When COVID-19 (coronavirus) arrived in the U.S., some called it “the great equalizer,” suggesting that regardless of income, race, or any other factor, the susceptibility of contraction and risk of mortality would be the same. This perception of COVID-19 was and still is, entirely inaccurate. It is widely understood that there are numerous factors, social determinants of health, that influence individual and population health, for better or worse. That means, in the face of this pandemic, the inequities that exist in our society become even more apparent. The situation in the Navajo Nation today makes this starkly clear.
The territory of the Navajo Nation, home to the second-largest tribal group in the U.S., located in the Four Corners region, has a population of approximately 157,000. The Navajo Nation has a long history of morbidity and mortality (e.g., cancer, heart and respiratory disease) much higher than the rest of the Nation due to systemic oppression, underfunding by the Federal government, and lack of resources. In conjunction with the health problems, unemployment is nearly 50%, food insecurity is pronounced, and 40% of the population is without running water or indoor plumbing. In light of these factors, it should come as no surprise that the Navajo Nation is suffering extensively due to COVID-19 as compared to other parts of the U.S. Strikingly, West Virginia, one of the most impoverished states, and approximately the same geographic size of the Navajo Nation has 11 times the population (1.8 million people) and much higher population density. Even so, as of April 13th, the Navajo Nation had 813 confirmed COVID-19 cases and 28 deaths, compared to 640 confirmed cases and 9 deaths in West Virginia.
There are many factors that influence the higher prevalence of COVID-19 cases and deaths in the Navajo Nation. Access to clean water is of particular concern. According to the Centers for Disease Control (CDC), one of the primary methods to prevent contracting or spreading, coronavirus is by “cleaning your hands often.” Unfortunately, in the case of the Navajo Nation, this is less of an option, given limited water access. Individuals that do not have running water rely on hauling water themselves or receiving water from programs such as DIGDEEP. Since the institution of local shelter-in-place orders on the Nation, difficulty accessing water has further increased with closing and limiting the hours of government water distribution points. The recent changes further exacerbate the already difficult task of conserving water for consumption, bathing, and now following CDC guidelines.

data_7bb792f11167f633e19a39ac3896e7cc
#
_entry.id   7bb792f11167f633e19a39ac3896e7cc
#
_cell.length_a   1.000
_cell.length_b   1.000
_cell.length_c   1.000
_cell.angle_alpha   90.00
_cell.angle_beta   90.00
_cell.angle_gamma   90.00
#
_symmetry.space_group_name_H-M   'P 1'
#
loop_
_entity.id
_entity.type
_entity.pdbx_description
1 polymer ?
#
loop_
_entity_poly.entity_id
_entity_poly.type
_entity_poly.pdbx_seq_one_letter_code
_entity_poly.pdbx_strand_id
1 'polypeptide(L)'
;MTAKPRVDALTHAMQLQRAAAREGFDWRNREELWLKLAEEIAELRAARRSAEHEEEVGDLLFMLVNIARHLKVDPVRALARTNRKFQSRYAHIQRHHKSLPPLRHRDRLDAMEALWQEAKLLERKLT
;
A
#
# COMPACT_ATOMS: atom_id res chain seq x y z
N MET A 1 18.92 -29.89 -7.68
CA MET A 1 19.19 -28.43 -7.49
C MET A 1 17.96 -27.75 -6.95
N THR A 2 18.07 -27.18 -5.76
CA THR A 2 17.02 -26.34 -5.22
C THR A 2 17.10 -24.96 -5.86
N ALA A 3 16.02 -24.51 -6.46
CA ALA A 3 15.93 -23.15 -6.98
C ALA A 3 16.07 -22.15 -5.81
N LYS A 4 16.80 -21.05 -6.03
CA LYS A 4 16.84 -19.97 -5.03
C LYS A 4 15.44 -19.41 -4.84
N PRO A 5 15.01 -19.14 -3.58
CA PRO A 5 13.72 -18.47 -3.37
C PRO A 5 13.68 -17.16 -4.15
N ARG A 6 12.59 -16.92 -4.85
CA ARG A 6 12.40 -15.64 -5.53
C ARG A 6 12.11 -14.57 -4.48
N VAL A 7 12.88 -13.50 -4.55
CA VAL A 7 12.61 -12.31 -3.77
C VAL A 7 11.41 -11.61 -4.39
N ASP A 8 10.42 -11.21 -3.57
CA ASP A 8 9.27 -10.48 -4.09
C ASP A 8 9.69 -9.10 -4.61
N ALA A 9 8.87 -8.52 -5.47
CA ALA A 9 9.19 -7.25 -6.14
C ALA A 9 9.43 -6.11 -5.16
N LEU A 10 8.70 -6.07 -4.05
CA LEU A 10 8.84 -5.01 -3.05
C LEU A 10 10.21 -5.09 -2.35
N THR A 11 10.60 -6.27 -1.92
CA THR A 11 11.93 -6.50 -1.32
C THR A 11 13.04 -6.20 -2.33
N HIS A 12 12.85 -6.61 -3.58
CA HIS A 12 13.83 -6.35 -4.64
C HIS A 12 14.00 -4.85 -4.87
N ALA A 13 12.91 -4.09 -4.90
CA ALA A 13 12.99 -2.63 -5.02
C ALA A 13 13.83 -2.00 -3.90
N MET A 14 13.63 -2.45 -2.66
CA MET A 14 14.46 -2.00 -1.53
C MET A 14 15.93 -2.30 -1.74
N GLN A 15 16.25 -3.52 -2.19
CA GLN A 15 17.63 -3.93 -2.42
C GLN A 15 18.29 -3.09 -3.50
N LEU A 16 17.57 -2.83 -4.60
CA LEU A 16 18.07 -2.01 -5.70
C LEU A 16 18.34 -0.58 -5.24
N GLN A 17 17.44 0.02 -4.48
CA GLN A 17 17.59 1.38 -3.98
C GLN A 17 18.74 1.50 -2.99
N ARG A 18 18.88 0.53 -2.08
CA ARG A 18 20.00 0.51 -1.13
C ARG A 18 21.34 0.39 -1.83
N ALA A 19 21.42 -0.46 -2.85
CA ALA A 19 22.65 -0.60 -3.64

In response to the exponential spread of the virus in the Navajo Nation, the U.S. Department of Health and Human Services gave the Indian Health Service (IHS) priority access to recently purchased ID NOW COVID-19 rapid point-of-care tests that diagnose COVID-19 in under 13 minutes. The tests were expected to arrive at public health labs as early as Monday, April 6th. On April 8th, IHS expanded telehealth services across their federal facilities, to increase access to health care while the population practices physical distancing. In an attempt to further curb the spread of COVID-19 among his people, Navajo Nation President Jonathan Nez instituted a 57-hour mandatory curfew, Public Health Emergency Order No. 2020-005, that took effect 8:00 P.M. Friday, April 10th and ended 5:00 A.M. Monday, April 13th.
Other Native peoples face similar challenges as the Navajo Nation. Navajo Nation Attorney General Doreen N. McPaul and other Indian Country leaders came together via webinar on April 8th to detail the issues affecting Native American communities and discuss measures to protect them. To aid in ensuring Indian Country receives the necessary aid, House Natural Resources Committee Chairman Raúl M. Grijalva encourages members to send information about coronavirus impacts and preparations affecting Native communities across the U.S. to inform congressional action.
During this deeply disruptive time, the Navajo Nation and its members are working to protect the vulnerable and mitigate the impact of COVID-19. Some Navajo people have reported returning to the traditional practice of storytelling to not only manage stress, but to remind themselves and their children of their self-reliance and resilience. Adrian Lerma, a Navajo Nation mother, reminds herself and her children that ‘these battles have been fought before in the past and that [they] can fight them again today,’ maintaining their confidence that they can get through this, much like they have before.
It is important to acknowledge and commend the continued self-reliance and resilience of the Native American people. However, the federal and state governments also need to take decisive actions to better support native populations and ensure that they are not fighting this crisis, or any other, alone.